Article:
you made lots of claims , that you know more than YB LIM.
    i claim i know more than you. period.

    you wanted to be engaged, i hereby suggest an engagement in a proper forum.

  44. #44 by undergrad2 on Saturday, 24 May 2008 - 9:28 pm

    “I agree with you that this illegal immigrants problem is a tough issue to handle.”

    Migration (both legal and illegal) is affecting the EU countries, influencing public policies in ways not thought of in recent times, forever changing its political and cultural landscape. It is public knowledge that this last wave of migration is different from past years since most of them come from Muslim countries. With these recent waves of migration come serious socio-economic problems and the issues of integration – or assimilation depending on one’s perspective.

    In the U.S. there are some 20 plus million illegal aliens mostly from South America and Mexico (nobody really knows the exact number but judging from the DV Lottery runs by the government, every year some 11 million applications are received from residents and non-residents, and from other countries wanting to become permanent residents of the U.S. out of which only 50,000 applications are approved).

    The issue of porous borders to the south with Mexico and to the north with Canada takes on new significance in the light of 9/11. Otherwise it is an issue which is raised during Presidential elections, in an attempt to legalize some of these illegal aliens so they could then vote for the Party that seeks to push the much needed legislation.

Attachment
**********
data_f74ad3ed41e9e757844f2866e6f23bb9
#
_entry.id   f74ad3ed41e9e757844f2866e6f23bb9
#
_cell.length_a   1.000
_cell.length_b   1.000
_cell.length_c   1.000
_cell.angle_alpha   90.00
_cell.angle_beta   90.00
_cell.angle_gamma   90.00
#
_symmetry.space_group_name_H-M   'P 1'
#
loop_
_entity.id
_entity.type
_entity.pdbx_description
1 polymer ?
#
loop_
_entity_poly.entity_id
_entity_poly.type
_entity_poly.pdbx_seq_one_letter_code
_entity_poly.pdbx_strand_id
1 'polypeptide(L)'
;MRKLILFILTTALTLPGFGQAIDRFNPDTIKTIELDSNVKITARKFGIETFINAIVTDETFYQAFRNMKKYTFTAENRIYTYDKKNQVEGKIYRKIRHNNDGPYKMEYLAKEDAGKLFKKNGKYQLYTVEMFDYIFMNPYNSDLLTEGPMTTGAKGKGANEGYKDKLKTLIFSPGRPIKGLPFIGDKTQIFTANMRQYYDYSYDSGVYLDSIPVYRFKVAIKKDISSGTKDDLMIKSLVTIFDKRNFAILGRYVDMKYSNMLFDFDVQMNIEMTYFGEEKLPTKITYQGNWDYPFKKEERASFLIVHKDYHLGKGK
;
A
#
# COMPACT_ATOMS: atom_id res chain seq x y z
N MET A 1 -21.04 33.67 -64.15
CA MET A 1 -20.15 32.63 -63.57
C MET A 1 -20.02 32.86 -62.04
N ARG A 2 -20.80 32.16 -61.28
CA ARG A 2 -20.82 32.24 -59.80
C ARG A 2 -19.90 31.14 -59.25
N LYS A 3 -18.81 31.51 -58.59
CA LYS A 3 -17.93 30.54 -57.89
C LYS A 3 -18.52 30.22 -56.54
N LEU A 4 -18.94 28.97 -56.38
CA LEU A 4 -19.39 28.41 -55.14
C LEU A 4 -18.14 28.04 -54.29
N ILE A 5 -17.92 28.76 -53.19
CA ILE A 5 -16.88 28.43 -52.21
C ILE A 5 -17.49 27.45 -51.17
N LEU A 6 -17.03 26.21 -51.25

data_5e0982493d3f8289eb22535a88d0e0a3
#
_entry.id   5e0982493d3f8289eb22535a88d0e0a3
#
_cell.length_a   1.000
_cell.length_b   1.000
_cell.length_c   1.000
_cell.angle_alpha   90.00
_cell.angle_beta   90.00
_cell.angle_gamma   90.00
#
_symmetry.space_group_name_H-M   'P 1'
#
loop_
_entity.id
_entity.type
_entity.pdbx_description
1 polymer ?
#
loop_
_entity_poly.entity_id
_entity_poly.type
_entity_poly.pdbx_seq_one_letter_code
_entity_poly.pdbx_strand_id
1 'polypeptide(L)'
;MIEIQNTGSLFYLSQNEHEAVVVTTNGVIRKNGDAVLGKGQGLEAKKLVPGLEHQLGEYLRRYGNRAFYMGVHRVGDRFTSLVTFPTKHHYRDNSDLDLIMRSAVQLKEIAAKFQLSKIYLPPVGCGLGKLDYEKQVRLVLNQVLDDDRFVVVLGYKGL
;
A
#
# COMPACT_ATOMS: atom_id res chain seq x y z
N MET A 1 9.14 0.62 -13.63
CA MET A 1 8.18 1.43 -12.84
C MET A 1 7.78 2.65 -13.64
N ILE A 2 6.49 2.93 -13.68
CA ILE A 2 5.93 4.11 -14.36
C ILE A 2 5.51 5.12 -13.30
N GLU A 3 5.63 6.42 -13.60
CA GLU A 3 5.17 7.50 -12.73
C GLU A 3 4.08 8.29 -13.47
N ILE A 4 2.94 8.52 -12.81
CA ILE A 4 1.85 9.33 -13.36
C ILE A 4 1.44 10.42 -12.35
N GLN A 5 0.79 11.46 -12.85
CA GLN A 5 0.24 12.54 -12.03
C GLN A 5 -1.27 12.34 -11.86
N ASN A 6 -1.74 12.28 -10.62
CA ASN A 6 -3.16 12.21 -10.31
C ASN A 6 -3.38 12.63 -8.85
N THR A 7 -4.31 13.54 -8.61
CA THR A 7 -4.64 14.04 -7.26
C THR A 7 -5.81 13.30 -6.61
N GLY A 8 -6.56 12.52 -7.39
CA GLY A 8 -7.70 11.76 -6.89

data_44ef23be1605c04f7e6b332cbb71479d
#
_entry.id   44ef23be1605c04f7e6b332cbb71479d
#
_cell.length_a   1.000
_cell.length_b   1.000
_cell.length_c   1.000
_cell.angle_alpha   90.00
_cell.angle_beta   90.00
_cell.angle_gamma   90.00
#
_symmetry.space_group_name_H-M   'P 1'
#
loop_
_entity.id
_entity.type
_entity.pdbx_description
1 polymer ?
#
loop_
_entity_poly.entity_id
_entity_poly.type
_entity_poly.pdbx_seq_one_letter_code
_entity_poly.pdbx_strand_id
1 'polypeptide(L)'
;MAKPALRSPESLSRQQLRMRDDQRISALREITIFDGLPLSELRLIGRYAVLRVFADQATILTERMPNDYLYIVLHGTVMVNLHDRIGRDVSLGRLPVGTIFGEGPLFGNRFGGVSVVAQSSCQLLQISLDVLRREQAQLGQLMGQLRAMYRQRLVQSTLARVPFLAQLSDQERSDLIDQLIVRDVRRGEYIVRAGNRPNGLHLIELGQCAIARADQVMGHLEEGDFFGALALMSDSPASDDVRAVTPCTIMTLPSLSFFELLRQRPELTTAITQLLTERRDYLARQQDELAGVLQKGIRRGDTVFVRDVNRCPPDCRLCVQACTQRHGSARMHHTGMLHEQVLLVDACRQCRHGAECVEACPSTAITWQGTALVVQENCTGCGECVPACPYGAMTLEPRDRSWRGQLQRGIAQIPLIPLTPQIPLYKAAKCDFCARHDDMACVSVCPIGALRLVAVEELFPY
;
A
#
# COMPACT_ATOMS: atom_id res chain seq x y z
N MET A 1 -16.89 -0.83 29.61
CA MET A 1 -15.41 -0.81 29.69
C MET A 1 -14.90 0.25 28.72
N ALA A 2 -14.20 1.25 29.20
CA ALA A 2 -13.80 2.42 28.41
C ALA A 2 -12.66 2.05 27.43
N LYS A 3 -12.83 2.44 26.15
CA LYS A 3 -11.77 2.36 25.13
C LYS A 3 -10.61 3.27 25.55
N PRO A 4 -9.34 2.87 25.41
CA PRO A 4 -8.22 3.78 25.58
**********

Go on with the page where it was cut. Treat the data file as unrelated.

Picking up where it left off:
The fact remains that in the U.S. illegal immigration has been feeding industries here with the much needed cheap labor – just like in the case of Malaysia. If not for the cheap labor from South American countries and Mexico, many factories would have closed down. Indeed factories are closing down as we speak as outsourcing continues. I remember the first time I visited the U.S. in the early 80s I was shocked to find there’s hardly anything made in the USA. Just to name a few, clothing and footwear are made under license from Indonesia, Philippines and Hong Kong, Taiwan – and computer and computer disk drives from Malaysia.

    In today’s Presidential elections, the issue of illegal immigration is one issue both Democrats and Republicans would like to avoid if they could because they know it is a sensitive issue with ordinary working class Americans whose wages are being depressed by the influx of cheap labor. But otherwise both know that cheap labor is needed by corporate America if the country is to remain competitive with the rest of the world. There is a lot of hypocrisy there.